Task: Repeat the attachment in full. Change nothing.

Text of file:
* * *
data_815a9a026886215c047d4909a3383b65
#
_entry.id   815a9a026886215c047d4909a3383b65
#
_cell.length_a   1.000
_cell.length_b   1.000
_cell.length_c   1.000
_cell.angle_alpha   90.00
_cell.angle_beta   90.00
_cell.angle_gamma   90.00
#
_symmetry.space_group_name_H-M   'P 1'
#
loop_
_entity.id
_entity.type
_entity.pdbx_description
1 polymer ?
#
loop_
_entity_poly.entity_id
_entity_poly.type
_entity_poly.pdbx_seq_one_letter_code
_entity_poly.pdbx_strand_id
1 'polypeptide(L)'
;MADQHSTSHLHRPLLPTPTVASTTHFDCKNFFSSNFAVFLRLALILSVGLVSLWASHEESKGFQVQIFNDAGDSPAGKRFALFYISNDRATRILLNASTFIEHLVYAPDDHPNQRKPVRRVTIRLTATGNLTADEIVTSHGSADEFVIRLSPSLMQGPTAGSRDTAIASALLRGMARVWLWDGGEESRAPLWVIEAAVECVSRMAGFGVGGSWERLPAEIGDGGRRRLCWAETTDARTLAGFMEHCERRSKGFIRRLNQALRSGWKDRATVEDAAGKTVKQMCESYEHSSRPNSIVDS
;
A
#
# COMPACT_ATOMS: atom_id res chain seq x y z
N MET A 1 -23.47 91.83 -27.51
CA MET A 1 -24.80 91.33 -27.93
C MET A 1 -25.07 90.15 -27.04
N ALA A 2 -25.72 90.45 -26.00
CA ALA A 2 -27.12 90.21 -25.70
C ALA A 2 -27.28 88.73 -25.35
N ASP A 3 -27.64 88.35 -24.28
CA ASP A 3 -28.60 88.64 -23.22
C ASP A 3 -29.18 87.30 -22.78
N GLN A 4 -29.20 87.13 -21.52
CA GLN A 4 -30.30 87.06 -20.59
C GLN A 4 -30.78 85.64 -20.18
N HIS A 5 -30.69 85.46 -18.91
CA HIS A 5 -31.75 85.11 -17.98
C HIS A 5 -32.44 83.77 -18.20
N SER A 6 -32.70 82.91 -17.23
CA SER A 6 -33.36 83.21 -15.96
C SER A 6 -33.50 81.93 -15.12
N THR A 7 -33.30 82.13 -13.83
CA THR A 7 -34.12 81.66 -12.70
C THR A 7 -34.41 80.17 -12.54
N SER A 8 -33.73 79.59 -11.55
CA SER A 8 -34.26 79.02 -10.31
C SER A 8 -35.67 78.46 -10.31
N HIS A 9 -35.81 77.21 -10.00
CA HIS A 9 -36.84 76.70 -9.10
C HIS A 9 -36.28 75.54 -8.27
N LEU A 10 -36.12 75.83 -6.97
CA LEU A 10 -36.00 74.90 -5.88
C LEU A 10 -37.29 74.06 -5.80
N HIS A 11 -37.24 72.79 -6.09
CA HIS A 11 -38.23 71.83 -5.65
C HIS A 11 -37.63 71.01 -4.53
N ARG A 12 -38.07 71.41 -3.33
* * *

data_815a9a026886215c047d4909a3383b65
#
_entry.id   815a9a026886215c047d4909a3383b65
#
_cell.length_a   1.000
_cell.length_b   1.000
_cell.length_c   1.000
_cell.angle_alpha   90.00
_cell.angle_beta   90.00
_cell.angle_gamma   90.00
#
_symmetry.space_group_name_H-M   'P 1'
#
loop_
_entity.id
_entity.type
_entity.pdbx_description
1 polymer ?
#
loop_
_entity_poly.entity_id
_entity_poly.type
_entity_poly.pdbx_seq_one_letter_code
_entity_poly.pdbx_strand_id
1 'polypeptide(L)'
;MADQHSTSHLHRPLLPTPTVASTTHFDCKNFFSSNFAVFLRLALILSVGLVSLWASHEESKGFQVQIFNDAGDSPAGKRFALFYISNDRATRILLNASTFIEHLVYAPDDHPNQRKPVRRVTIRLTATGNLTADEIVTSHGSADEFVIRLSPSLMQGPTAGSRDTAIASALLRGMARVWLWDGGEESRAPLWVIEAAVECVSRMAGFGVGGSWERLPAEIGDGGRRRLCWAETTDARTLAGFMEHCERRSKGFIRRLNQALRSGWKDRATVEDAAGKTVKQMCESYEHSSRPNSIVDS
;
A
#
# COMPACT_ATOMS: atom_id res chain seq x y z
N MET A 1 -23.47 91.83 -27.51
CA MET A 1 -24.80 91.33 -27.93
C MET A 1 -25.07 90.15 -27.04
N ALA A 2 -25.72 90.45 -26.00
CA ALA A 2 -27.12 90.21 -25.70
C ALA A 2 -27.28 88.73 -25.35
N ASP A 3 -27.64 88.35 -24.28
CA ASP A 3 -28.60 88.64 -23.22
C ASP A 3 -29.18 87.30 -22.78
N GLN A 4 -29.20 87.13 -21.52
CA GLN A 4 -30.30 87.06 -20.59
C GLN A 4 -30.78 85.64 -20.18
N HIS A 5 -30.69 85.46 -18.91
CA HIS A 5 -31.75 85.11 -17.98
C HIS A 5 -32.44 83.77 -18.20
N SER A 6 -32.70 82.91 -17.23
CA SER A 6 -33.36 83.21 -15.96
C SER A 6 -33.50 81.93 -15.12
N THR A 7 -33.30 82.13 -13.83
CA THR A 7 -34.12 81.66 -12.70
C THR A 7 -34.41 80.17 -12.54
N SER A 8 -33.73 79.59 -11.55
CA SER A 8 -34.26 79.02 -10.31
C SER A 8 -35.67 78.46 -10.31
N HIS A 9 -35.81 77.21 -10.00
CA HIS A 9 -36.84 76.70 -9.10
C HIS A 9 -36.28 75.54 -8.27
N LEU A 10 -36.12 75.83 -6.97
CA LEU A 10 -36.00 74.90 -5.88
C LEU A 10 -37.29 74.06 -5.80
N HIS A 11 -37.24 72.79 -6.09
CA HIS A 11 -38.23 71.83 -5.65
C HIS A 11 -37.63 71.01 -4.53
N ARG A 12 -38.07 71.41 -3.33